This brings me to the real purpose: It is easy to be out with the old and in with the new people. This is especially true with the church. We so easily fall for the lie that would tell us that everything old is irrelevant and of little or no use today. The church has fallen hook, line and sinker for this where music is concerned. At times it seems to me that we would rather sing little love ditties to Jeesus (yes this Jesus seems to have 2 e's in His name!) than sing the rich words of the past simply because the tune is modern. I am certainly not saying the all modern songs fit into the ditty category but many do. Graham Kendrick along with Stuart Townend (along with many others) have written magnificent words and tunes that equal anything written in bygone days.


Here is one I took last year of Start Townend in Keswick.

As always the church very quickly polarizes and is guilty of this as far as music is concerned. Many have adopted the mindset that we must be modern for the young people, whilst others believe that if it was not written at least 100 years ago then it is not worth the paper that it was written on. we can soon find where a church is on this music-scale by reading their adverts. Contemporary usually means modern only and traditional reformed would mean Christian Hymns or even Psalm only. either extreme viewpoint to me is bonkers, the exponents of which are guilty of what i would urge the Indian authorities not to do with their culture. such churches have thrown the baby out with the bath water. There is in reality truth in the arguments on both sides and if you want to know where I fit  into the argument I will confess to being closer to the Christian Hymns brigade but am not fully a devotee of the fashion. I love some of the modern songs and hymns (especially if the Jesus they speak of has only one e to it!)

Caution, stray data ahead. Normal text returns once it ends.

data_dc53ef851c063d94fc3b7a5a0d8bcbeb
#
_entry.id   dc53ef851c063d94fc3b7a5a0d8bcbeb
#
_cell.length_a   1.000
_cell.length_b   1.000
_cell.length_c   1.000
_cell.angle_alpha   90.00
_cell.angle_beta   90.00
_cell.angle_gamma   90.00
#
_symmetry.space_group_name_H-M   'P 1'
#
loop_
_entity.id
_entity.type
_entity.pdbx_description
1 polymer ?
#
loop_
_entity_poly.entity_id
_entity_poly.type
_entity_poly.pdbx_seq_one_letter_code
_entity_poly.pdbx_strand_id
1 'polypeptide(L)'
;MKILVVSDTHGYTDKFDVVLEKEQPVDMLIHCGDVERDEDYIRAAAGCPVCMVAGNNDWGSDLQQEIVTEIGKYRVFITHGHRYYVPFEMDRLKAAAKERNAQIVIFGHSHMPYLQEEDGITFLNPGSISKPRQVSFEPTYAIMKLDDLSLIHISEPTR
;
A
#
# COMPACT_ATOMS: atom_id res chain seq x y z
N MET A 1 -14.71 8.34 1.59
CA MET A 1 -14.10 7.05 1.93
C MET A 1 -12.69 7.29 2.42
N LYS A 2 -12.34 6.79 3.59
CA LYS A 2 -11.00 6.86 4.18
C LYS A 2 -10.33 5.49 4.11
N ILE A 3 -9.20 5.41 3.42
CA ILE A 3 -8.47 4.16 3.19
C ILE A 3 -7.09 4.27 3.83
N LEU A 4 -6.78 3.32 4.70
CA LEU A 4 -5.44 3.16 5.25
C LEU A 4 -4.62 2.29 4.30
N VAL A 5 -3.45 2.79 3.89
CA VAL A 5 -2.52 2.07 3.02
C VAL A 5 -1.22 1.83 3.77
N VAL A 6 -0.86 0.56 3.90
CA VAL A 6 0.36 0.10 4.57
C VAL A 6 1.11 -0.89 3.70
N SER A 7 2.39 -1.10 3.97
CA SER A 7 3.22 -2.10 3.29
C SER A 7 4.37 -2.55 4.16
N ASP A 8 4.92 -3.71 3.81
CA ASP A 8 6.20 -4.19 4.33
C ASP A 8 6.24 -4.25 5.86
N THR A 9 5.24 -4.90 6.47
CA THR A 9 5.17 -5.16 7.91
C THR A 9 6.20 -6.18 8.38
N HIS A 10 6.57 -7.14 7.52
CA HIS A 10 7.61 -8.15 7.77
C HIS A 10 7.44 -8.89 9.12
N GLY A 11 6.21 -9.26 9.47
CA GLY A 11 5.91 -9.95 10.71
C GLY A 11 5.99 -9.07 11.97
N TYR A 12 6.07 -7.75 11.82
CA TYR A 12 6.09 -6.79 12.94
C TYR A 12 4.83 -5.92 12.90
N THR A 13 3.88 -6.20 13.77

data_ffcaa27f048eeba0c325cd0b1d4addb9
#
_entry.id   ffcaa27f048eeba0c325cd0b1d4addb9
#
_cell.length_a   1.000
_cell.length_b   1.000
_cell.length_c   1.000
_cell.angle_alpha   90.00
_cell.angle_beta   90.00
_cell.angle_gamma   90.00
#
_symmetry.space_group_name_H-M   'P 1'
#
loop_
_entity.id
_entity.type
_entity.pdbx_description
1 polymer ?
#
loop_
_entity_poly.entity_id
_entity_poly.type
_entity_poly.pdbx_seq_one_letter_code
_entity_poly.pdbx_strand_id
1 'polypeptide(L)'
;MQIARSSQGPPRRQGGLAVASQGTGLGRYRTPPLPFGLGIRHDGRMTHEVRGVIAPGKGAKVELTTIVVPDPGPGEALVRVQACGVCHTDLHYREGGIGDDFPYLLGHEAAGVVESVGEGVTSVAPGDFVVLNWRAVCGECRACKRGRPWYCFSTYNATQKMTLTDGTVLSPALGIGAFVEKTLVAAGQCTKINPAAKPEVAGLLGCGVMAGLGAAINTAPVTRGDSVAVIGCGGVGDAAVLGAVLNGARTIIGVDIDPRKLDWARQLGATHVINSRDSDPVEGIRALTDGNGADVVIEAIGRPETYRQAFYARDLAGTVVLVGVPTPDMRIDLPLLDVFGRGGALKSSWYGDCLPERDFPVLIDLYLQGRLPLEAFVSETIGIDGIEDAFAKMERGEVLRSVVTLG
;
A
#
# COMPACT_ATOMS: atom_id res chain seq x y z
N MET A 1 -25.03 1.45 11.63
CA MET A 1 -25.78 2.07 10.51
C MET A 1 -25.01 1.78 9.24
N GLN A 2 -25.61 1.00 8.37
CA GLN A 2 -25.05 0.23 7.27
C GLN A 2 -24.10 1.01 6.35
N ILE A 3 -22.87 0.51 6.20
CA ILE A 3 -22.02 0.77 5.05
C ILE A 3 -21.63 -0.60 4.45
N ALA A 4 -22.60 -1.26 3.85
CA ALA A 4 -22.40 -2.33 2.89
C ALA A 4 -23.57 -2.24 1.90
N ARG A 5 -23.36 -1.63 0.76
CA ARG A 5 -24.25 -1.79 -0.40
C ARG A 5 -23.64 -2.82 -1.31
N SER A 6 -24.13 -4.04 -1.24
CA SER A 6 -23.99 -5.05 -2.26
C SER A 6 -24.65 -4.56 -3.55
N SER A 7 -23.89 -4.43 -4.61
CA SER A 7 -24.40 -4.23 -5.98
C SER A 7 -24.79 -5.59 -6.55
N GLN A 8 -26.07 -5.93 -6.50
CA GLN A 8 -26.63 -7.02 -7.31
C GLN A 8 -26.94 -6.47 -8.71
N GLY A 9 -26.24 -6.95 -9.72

Look at these words and be amazed:

In Christ Alone.

In Christ alone my hope is found.
He is my light, my strength, my song,
This Cornerstone, this solid Ground.
Firm through the fiercest drought and storm.
What heights of love, what depths of peace.
When fears are stilled, when strivings cease,
My Comforter, my All in All.
Here in the love of Christ I stand.

In Christ alone who took on flesh,
Fullness of God in helpless babe.
This gift of love and righteousness
Scorned by the ones He came to save,
Till on that cross as Jesus died
The wrath of God was satisfied.
For every sin on Him was laid.
Here in the death of Christ I live.

There in the ground His body lay,
Light of the world by darkness slain.
Then bursting forth in glorious Day,
Up from the grave He rose again,
And as He stands in victory.
Sin’s curse has lost its grip on me,
For I am His and He is mine,
Bought with the precious blood of Christ.

No guilt in life, no fear in death,
This is the power of Christ in me.
From life’s first cry to final breath
Jesus commands my destiny.
No power of hell, no scheme of man,
Can ever pluck me from His hand.
Till He returns, or calls me home.
Here in the power of Christ I’ll stand.

Written by Stuart Townend.


Amazing words and tune, it really does not matter when it was written if it causes you to worship Christ alone!


Does it?